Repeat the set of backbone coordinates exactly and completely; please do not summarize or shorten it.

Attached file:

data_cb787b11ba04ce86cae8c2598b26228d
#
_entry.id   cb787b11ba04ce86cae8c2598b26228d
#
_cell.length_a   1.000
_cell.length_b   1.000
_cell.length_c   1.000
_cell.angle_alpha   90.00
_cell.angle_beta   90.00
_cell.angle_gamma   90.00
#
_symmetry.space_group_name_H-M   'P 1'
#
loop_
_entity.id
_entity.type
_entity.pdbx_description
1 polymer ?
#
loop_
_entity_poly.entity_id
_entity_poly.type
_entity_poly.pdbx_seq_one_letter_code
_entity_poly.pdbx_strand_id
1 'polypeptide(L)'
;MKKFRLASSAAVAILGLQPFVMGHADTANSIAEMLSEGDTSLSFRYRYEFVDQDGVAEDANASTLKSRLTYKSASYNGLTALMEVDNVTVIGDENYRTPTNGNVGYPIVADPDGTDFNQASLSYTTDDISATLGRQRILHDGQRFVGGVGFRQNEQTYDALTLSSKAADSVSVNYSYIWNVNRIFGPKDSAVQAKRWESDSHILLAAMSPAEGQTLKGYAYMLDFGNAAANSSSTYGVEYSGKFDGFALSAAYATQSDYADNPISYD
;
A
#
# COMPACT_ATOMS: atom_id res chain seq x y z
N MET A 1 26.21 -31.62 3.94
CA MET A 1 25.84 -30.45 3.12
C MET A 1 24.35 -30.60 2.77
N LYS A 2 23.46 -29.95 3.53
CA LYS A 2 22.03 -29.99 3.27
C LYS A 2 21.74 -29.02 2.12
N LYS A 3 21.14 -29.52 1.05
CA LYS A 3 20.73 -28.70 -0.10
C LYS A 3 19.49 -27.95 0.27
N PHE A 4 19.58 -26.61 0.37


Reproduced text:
data_cb787b11ba04ce86cae8c2598b26228d
#
_entry.id   cb787b11ba04ce86cae8c2598b26228d
#
_cell.length_a   1.000
_cell.length_b   1.000
_cell.length_c   1.000
_cell.angle_alpha   90.00
_cell.angle_beta   90.00
_cell.angle_gamma   90.00
#
_symmetry.space_group_name_H-M   'P 1'
#
loop_
_entity.id
_entity.type
_entity.pdbx_description
1 polymer ?
#
loop_
_entity_poly.entity_id
_entity_poly.type
_entity_poly.pdbx_seq_one_letter_code
_entity_poly.pdbx_strand_id
1 'polypeptide(L)'
;MKKFRLASSAAVAILGLQPFVMGHADTANSIAEMLSEGDTSLSFRYRYEFVDQDGVAEDANASTLKSRLTYKSASYNGLTALMEVDNVTVIGDENYRTPTNGNVGYPIVADPDGTDFNQASLSYTTDDISATLGRQRILHDGQRFVGGVGFRQNEQTYDALTLSSKAADSVSVNYSYIWNVNRIFGPKDSAVQAKRWESDSHILLAAMSPAEGQTLKGYAYMLDFGNAAANSSSTYGVEYSGKFDGFALSAAYATQSDYADNPISYD
;
A
#
# COMPACT_ATOMS: atom_id res chain seq x y z
N MET A 1 26.21 -31.62 3.94
CA MET A 1 25.84 -30.45 3.12
C MET A 1 24.35 -30.60 2.77
N LYS A 2 23.46 -29.95 3.53
CA LYS A 2 22.03 -29.99 3.27
C LYS A 2 21.74 -29.02 2.12
N LYS A 3 21.14 -29.52 1.05
CA LYS A 3 20.73 -28.70 -0.10
C LYS A 3 19.49 -27.95 0.27
N PHE A 4 19.58 -26.61 0.37